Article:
It’s that time of year again: the Indy 500 is around the corner, and qualifying is about to begin. If this is your first year watching—or if you just need a little refresher—then it can be tough to follow. Just like with most things Indy 500-related, qualifying is a complex process dictated by tradition. But don’t you worry: we’re here to help you out
The most important thing to note is that qualifying is starting right now! Turn on NBC Sports Gold to catch the action from 11am-5pm or NBC proper from 3-5pm today (August 15). Tomorrow, tune into NBC from 1pm-3pm (August 16).
If you’re wondering why the Indy 500 has to be so complex, you’re not alone. It’s the biggest motorsport event of the year, and qualifying is based on tradition, where cars could spend an entire month tuning their engines and setups before trying to set the fastest lap.
The grid has been limited to 33 cars since the 1933 event, so if more than 33 cars want to enter, that means qualifying serves as the cutoff bar. The fastest 33 drivers got in. Everyone else packed up and went home. (This year, with exactly 33 cars, no one will be going home.)
Drivers are guaranteed one attempt, but there’s so much time available that it’s common to see drivers qualifying multiple times in search of a better speed. So, if Scott Dixon qualifies poorly on his first try, he can take another shot later.
Qualifying at Indy is done a little differently than normal, too. Instead of one fast lap, drivers run four fast laps. The average of those lap speeds is your qualifying speed. So, again, if you have a bad first lap, your whole qualifying attempt is going downhill.
Qualifying will also take two days—which I’ll break down below.
IndyCar has put up a really neat graphic on their website to help explain things a little better, but I’m going to try to break it down for you nice and easy.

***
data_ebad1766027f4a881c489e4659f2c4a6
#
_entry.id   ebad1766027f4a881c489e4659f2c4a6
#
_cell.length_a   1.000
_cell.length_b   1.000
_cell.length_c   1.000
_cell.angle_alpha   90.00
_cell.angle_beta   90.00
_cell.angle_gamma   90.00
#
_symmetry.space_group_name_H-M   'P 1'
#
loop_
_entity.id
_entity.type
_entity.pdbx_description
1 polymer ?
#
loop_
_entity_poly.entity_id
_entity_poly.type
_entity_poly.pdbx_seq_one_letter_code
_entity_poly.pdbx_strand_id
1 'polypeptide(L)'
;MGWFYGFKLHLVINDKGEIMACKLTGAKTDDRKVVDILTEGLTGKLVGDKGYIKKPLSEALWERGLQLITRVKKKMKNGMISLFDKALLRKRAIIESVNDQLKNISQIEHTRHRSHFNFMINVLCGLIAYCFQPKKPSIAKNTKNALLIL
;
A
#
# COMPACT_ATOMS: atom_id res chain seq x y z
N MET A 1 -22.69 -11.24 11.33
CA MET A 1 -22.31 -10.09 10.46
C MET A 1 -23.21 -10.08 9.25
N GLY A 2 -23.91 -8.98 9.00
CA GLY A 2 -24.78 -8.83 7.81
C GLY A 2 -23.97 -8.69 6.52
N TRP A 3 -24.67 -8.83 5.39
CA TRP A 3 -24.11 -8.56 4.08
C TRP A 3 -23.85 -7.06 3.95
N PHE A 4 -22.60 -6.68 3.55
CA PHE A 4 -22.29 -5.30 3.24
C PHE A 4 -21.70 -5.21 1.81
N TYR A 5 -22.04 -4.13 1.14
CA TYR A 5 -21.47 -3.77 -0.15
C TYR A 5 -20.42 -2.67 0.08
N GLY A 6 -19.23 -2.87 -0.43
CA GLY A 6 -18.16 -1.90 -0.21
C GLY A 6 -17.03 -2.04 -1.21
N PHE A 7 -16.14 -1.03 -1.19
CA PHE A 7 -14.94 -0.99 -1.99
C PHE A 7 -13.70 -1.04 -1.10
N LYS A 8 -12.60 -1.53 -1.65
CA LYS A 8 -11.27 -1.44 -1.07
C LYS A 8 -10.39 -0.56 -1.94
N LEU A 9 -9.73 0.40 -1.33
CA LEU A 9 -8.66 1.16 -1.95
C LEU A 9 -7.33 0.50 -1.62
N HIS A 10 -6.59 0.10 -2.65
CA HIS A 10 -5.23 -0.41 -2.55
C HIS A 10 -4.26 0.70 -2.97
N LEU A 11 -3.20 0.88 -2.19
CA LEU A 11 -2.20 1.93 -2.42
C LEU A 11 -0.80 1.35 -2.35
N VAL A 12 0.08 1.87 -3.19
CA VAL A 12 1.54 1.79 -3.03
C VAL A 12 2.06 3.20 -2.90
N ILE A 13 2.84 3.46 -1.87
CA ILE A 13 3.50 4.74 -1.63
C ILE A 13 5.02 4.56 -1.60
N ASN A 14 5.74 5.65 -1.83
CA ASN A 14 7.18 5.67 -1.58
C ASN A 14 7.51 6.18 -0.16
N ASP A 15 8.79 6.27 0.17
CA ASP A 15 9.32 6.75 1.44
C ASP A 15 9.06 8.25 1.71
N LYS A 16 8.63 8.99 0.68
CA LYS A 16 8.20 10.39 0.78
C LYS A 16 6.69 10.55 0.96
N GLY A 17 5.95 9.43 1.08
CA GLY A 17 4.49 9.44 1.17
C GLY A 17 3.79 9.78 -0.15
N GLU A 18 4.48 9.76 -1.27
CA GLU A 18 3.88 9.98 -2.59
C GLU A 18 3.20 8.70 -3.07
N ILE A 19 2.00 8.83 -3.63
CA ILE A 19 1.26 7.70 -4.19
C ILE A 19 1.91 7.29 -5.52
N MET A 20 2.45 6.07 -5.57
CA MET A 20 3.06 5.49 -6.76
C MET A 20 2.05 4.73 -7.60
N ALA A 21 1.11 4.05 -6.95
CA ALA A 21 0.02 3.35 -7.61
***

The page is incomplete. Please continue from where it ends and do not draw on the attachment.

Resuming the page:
Every car gets a shot at qualifying. The cars that decide to qualify again will hit the track next. Those second- (or third-) time qualifiers have their pick of two lanes: the fast lane or the normal lane.
If you hop in the normal lane, all is well and good. You wait for the drivers in front of you to qualify, then you go out and do it yourself. If you set a worse session, oh well! You’ll still have your previous, faster time to fall back on. If you don’t get a chance to go out again because there are too many other drivers in front of you, oh well! You still have your previous time. No sweat.
If you choose the fast lane, however, you’re taking a gamble. Fast lane qualifiers get to qualify for a second time before everyone in the normal lane. In order to do so, though, you have to forfeit your previous qualifying speed. You’re basically starting from a blank slate. If you qualify slower, you’re stuck with that speed. You don’t get to choose your first qualifying speed. That’s it.
This is admittedly a more intense session when there are more than 33 cars, because those slow folks try really damned hard to make it to the starting grid. Today, you won’t see drivers “bumped,” or sent home for qualifying too slowly to make the grid. You’ll more likely see a driver trying to secure a better starting position.
On Saturday, starting positions 10-33 will be set. That’s everyone in row four or worse. This is going to be the busiest and longest day of qualifying, with a majority of drivers trying to push into the top three rows in order to gain a faster starting position.
Qualifying order is determined by a random draw, which you can find here.
Every qualifying position from 10th position back will be set on Saturday. This will be your starting grid. Whoever ends the day in 33rd will stay there. Whoever ends the day in 10th will stay there.
The second day of qualifying is known as the “Fast Nine Shootout.” Here, the nine fastest drivers from Saturday duke it out a second day to try to score pole position.
Qualifying order is determined by Saturday’s lap times, with the slowest driver qualifying first. Drivers will again be guaranteed one qualifying attempt before then hitting the track to try bettering their positions.
Rows one through three will be set, and the pole position award will be given to the fastest driver.
We might see record-breaking qualifying speeds this year. As of this exact moment, Arie Luyendyk still holds the four-lap average record of 236.986 mph. In practice yesterday, we saw that time eclipsed by Marco Andretti. That’s because the engines this year will have a 45 hp boost compared to previous years.
This is also the first time in history that the Indy 500 has taken place outside of May. Hotter temperatures, less practice, and hungry drivers are going to make this a qualifying session to watch—there’s no way it doesn’t get intense.